Julian Scheer of The News indicates that during the 1955 biennial session of the General Assembly, the talk would be money, with Governor Luther Hodges having submitted his proposed budget for the coming biennium, with some new tax recommendations, that budget revealing how money was to be raised and how it would be spent, indicating the intent of the piece to explain to the public where their tax money would be going under the Governor's proposed budget. He then proceeds to do so—and if you are particularly concerned about where your tax money might be going in North Carolina in 1955 and 1956, you can consult the chart and the list provided.
A letter writer indicates that the mayor of Miami, Fla., had come up with the answer for cutting down on reckless driving, that according to a story in the newspaper appearing January 10, he had suggested that a "psychological approach" be used on traffic violators, requiring that they carry little flags on their cars for a period of time after being convicted of a violation, with different colors employed to indicate whether the driver was a one-time offender or a repeat offender, and a red flag indicating a conviction for drunk driving. Once the offender reformed, the flag could be removed. The writer thinks it a good system to deter violation of traffic laws.
But what if you are color blind?
A letter writer from Marshville comments on an editorial of January 8 and its statement that there was no reason to prolong the agony of the Army-McCarthy feud of the prior spring or to kindle a new controversy, then praising Army Secretary Robert Stevens for emerging from the prior hearings as a "symbol of sincerity and earnestness". The writer suggests reading the newspaper's front page before writing such editorials, as there was a front page article suggesting that the new Democratic Investigations subcommittee had reason to doubt the sincerity and earnestness of Secretary Stevens, for the fact that he was withholding evidence. He concludes that when the newspaper indicated that its own opinions were in the columns to the left of the editorial page, no one would doubt that they were "to the left".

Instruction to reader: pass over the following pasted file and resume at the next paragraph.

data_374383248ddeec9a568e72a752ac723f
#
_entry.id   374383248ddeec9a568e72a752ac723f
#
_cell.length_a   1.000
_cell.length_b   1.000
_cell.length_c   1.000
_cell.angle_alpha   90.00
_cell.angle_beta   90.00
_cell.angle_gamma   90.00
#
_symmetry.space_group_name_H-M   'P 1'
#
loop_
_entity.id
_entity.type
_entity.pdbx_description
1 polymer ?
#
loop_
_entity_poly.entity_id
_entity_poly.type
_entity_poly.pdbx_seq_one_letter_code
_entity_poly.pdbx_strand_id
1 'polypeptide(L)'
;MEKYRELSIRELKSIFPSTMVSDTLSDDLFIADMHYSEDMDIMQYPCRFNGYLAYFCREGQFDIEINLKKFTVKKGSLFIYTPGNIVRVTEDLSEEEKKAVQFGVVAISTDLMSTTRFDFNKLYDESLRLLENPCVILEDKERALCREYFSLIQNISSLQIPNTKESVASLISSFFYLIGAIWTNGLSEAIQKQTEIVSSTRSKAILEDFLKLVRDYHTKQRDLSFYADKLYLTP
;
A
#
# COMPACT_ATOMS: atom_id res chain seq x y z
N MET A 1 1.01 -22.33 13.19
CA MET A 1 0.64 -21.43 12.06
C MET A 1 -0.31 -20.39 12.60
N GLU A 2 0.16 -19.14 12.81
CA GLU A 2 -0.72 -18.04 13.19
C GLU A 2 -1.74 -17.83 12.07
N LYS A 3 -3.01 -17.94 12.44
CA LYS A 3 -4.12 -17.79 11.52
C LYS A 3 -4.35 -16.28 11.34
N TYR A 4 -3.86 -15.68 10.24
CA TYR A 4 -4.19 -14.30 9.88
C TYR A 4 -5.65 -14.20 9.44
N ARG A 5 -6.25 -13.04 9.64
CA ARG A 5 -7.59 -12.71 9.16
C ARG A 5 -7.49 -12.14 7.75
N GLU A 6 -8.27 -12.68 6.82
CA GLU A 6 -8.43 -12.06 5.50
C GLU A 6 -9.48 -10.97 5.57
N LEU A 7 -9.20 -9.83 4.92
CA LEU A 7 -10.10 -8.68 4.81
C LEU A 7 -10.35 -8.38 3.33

The editors respond that the "evidence" to which the writer apparently referred was a chronology, reported on the front page of the same date, released by Secretary Stevens anent the case of the Army Reserve dentist who was honorably discharged after refusing to testify regarding alleged prior associations with subversive organizations when he had appeared before Senator McCarthy's Investigations subcommittee, relating to who had been responsible for his promotion from captain to major and honorable discharge. Secretary Stevens had furnished a copy of the chronology to Senator Leverett Saltonstall of Massachusetts, after which the Army had published the document.
A letter writer thanks the newspaper for its swell story regarding two City Council members trapped into admitting that they planned to run for re-election, indicating that he could never figure out why they always horsed around for so long before making such announcements, when most of them knew all along what they were intending to do. He also compliments the two members, Herbert Baxter and Claude Albea, for having the courage to state their intentions when the question had been put to them.